Last week, more than 5,000 exhibitors and attendees descended upon the Morial Convention Center in New Orleans, Louisiana for global chemical and Pharma tradeshow, Informex 2012. SAFC was one of these companies; as an exhibitor and sponsor of the Informex Networking Lounge, SAFC fully maximized its participation at Informex this year which included a feature presentation in the newly introduced Elsevier Tech Talks series.
On Thursday, 2/16 at 2:30pm, Chris Frampton, CSO of SAFC Pharmorphix in Cambridge, UK, presented the “Structure & Property Optimization of Cocrystal Phases” in Booth 950. His presentation looked at what cocrystals are, why pharmaceutical companies are increasingly looking to cocrystals to solve their formulation problems and what other applications they have. Here, Chris takes some time to tell us about cocrystals and how they are impacting the industry.
SAFC Live: Hi Chris. Could you start by telling us what a cocrystal is?
Chris: It is a crystalline material that is composed of two or more different molecules in the same crystal lattice. They are formed on a molecular level, rather than a macroscopic level. While you could argue that an intimate mixture between an API and an excipient might be a cocrystal, actually it is not – the API and the excipient are both crystals in their own right and small particles of each have been mixed together. In a cocrystal, the two different molecules actually form a single crystalline lattice together.
SAFC Live: What are they used for?
Chris: They can be used to alter the physical properties of pharmaceutical materials, in particular the dissolution rate, but they also have potential in any application where it would be useful to modify the crystal structure of a material to deliver a functional property; for example, agrochemicals, personal care products, optoelectronics and even solid state electronics. If we can modify the crystal structure in some way, then we can finely tune the properties of that crystalline material to give the properties that are required.
As an example, the agrochemical pyrimethanil is a very simple molecule, with a melting point of 96°C. If we make a 1:1 cocrystal of it with benzoic acid, we can raise that melting point by 32°, but as a cocrystal with stearic acid, we can lower it to just 50°C. Melting point is just one property that can be altered – there are many other properties of materials that might be changed, such as the dissolution rate, which is particularly important for pharmaceuticals. To get the required pharmacokinetic profile, typically you want to get more than 80% of the material into solution in the first 30 minutes, and this is one of the first areas cocrystallization has been targeting.
SAFC Live: What other properties can cocrystals modify?
Chris: Another important one is processability. For example, many drugs are sodium salts which can have very bad problems with hygroscopicity. This makes them hard to process, as they often form channel hydrates that pick up and lose water very easily. At Pharmorphix, we are using oxygen-rich materials like glycerol to stabilise these phases as a cocrystal. The oxygen atoms of the glycerol interact with the sodium atoms, making a cocrystal, and block the attack of water. Other potential applications include enhancing bioavailability, and even engineering new solid state forms for functional crystalline materials.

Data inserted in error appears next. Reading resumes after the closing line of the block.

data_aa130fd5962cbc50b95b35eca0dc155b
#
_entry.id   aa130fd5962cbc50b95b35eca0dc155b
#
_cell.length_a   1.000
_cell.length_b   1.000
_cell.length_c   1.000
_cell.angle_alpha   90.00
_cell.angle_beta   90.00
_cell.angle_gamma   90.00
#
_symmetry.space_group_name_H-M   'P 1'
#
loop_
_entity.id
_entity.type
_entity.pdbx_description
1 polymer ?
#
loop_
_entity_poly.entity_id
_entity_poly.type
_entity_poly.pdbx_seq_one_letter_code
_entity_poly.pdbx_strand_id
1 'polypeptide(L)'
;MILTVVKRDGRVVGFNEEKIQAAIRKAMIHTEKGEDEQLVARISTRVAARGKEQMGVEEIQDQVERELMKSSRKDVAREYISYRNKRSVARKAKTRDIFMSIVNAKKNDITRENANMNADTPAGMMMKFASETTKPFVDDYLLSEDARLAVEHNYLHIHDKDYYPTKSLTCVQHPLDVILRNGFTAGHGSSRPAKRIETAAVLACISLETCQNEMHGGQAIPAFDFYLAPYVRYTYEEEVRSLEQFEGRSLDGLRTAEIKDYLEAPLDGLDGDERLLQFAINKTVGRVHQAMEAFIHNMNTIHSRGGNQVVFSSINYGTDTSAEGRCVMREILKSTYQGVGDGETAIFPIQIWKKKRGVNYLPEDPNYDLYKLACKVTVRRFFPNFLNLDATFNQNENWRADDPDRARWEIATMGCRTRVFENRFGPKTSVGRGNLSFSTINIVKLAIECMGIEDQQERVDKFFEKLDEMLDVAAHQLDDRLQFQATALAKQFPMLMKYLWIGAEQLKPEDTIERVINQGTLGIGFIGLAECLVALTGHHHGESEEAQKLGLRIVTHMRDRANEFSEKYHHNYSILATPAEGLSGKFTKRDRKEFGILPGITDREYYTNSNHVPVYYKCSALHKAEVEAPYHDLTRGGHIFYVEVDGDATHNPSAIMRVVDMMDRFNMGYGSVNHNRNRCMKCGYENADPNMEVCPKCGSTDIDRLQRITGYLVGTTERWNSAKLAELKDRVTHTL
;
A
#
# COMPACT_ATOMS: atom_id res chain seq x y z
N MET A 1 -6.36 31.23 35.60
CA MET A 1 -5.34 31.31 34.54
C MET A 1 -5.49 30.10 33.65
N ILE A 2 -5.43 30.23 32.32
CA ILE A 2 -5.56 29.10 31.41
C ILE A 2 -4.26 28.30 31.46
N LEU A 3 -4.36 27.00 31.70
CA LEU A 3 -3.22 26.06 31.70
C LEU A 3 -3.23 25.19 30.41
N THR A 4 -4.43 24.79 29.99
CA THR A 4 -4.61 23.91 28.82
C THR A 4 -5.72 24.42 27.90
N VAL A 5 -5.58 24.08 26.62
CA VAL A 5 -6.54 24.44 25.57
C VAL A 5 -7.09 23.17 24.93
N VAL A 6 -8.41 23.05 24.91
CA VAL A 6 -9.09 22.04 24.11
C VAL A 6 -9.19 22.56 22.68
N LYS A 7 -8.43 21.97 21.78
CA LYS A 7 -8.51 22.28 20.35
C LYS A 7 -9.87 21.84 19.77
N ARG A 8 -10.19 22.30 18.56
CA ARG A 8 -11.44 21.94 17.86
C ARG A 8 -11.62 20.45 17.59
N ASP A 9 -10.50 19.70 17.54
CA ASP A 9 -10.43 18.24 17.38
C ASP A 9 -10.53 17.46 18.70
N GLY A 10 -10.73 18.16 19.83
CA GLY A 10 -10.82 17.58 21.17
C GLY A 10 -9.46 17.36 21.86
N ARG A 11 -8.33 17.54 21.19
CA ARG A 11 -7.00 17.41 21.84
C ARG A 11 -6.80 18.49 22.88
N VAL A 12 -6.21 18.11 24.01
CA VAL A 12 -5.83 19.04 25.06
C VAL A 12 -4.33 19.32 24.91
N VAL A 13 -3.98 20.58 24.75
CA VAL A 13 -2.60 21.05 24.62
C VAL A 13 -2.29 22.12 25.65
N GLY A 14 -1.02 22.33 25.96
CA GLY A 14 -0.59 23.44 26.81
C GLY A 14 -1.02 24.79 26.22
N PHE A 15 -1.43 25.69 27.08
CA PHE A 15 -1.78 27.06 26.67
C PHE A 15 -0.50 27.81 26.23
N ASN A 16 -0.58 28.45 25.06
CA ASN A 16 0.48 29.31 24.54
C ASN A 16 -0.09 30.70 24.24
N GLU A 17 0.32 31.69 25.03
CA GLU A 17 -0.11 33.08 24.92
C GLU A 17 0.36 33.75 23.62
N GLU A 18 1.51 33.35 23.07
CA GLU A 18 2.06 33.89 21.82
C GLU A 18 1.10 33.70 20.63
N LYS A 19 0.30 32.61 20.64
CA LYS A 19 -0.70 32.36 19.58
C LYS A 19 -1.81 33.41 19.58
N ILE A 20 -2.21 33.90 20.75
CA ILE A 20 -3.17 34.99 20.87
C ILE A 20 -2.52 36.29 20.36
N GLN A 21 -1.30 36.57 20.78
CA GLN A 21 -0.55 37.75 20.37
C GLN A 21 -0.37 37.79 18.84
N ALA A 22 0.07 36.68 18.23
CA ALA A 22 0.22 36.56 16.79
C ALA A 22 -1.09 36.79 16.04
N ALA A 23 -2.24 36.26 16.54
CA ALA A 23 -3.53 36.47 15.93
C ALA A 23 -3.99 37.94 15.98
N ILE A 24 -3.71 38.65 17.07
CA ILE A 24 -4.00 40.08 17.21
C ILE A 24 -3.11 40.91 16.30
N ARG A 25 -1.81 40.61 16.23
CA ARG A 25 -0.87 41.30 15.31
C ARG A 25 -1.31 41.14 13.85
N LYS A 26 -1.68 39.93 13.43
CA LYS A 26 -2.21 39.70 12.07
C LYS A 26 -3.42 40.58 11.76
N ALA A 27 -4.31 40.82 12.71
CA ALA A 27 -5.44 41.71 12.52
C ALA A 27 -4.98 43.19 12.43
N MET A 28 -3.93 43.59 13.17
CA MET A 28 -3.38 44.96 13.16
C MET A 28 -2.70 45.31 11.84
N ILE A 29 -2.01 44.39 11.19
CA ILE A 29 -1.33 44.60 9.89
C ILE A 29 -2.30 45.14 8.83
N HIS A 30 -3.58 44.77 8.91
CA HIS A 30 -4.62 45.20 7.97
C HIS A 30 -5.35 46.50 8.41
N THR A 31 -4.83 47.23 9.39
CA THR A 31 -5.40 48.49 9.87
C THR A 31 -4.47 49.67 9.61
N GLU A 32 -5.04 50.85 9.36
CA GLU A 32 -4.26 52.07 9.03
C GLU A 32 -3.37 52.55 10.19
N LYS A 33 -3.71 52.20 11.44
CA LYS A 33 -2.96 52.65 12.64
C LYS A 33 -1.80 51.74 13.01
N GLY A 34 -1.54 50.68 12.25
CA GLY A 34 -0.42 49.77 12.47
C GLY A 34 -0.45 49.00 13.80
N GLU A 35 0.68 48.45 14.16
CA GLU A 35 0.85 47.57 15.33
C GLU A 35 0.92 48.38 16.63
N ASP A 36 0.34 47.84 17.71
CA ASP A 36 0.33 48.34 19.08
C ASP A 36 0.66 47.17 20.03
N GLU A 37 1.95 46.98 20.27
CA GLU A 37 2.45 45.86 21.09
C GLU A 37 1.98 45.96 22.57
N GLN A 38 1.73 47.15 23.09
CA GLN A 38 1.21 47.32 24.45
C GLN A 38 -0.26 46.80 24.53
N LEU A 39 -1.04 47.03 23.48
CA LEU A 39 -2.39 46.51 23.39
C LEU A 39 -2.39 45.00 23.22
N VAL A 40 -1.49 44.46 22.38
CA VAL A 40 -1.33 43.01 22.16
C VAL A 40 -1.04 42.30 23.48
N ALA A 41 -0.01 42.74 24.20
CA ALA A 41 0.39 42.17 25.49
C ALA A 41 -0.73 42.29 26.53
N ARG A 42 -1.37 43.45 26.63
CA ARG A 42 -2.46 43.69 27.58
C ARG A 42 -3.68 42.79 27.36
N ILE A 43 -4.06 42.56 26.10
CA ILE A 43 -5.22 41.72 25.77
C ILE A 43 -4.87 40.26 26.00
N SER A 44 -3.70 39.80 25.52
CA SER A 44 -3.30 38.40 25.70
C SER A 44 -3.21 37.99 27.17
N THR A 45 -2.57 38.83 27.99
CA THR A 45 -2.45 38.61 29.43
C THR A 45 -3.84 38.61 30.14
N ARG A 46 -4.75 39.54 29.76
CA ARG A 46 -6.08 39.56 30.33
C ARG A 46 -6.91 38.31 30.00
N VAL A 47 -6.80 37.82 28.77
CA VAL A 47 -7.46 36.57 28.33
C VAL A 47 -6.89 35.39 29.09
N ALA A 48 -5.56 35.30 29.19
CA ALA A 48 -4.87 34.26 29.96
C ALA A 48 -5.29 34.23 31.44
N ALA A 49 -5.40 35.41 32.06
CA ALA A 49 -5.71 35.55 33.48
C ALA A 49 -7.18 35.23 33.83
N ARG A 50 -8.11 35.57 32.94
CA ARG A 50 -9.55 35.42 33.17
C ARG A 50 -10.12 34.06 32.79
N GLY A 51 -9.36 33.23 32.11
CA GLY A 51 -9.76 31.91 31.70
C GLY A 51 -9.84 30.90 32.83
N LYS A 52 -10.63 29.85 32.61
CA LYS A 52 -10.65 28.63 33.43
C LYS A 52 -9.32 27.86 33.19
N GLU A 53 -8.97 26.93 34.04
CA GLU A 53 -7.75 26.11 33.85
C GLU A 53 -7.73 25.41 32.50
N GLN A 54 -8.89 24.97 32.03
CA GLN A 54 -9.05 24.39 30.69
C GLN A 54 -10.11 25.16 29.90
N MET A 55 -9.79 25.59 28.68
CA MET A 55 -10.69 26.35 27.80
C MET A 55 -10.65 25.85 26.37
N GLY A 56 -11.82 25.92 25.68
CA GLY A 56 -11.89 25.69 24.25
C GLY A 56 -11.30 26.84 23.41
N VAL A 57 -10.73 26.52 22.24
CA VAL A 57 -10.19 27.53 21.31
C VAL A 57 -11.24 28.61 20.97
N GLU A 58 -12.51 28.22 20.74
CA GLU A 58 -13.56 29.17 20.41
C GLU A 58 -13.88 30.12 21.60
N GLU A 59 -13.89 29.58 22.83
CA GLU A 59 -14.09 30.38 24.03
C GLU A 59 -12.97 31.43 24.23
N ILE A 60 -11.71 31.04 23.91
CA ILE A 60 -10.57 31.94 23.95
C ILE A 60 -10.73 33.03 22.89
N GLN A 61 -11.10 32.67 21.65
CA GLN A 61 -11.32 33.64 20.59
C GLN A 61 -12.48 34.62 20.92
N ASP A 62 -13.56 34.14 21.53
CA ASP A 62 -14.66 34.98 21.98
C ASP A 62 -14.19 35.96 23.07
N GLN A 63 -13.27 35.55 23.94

SAFC Live: How do you go about finding a suitable cocrystal?
Chris: We like to start with the crystal structure of the API itself, and look at how the molecules interact within that structure. We then choose a coformer molecule that mimics those interactions within the crystal structure. Of course, it all depends on the solubility of the API and the coformer – if one is much more soluble than the other, then it’s very difficult to get the two materials to “dance”. But if their solubilities are approximately the same in a particular solvent, we’ve found that’s where we have the best chance of preparing cocrystals. And then, once we’ve produced them and have a seed crystal, scale-up is not a problem – or at least not as much of a problem as people might think.
SAFC Live: Are there any potential problems?
Chris: One problem that cocrystals themselves can suffer from is polymorphism, so you really need to screen for different crystal forms very thoroughly as you would for a regular drug substance. When we were working on pyrimethanil, we observed many polymorphic forms. So you do need to be very careful about that.
SAFC Live: So are cocrystals becoming more widely used now their benefits are becoming clearer?
They are, yes. Over the past three or four years, momentum has been gradually building, the number of patents has been increasing, and the FDA have just released a set of draft guidelines on the topic. One of the big challenges for the pharma industry at the moment is producing materials that have the required pharmacokinetic profile. It is difficult enough getting a drug to market as it is and a lot of materials out there are about as soluble as brick dust. Finding a path through crystal engineering to make these drugs work is increasingly important, particularly in terms of solubility issue. It all started off with polymorphism, where the API can exist in several different crystal forms, each with their own set of physicochemical properties and solubilities. If there is an ionisable group within the API, then typically a salt can be made, which can give the required solubility and dissolution rate. Cocrystals are, essentially, an extension of salt formation. For a salt to form, there has to be a difference in pKa between the two partners – one must be more acidic than the other. With cocrystallisation, there is no requirement for this difference in pKa – there may or may not be one, but the important factor is the way the crystal lattice is modified to give the properties you need.
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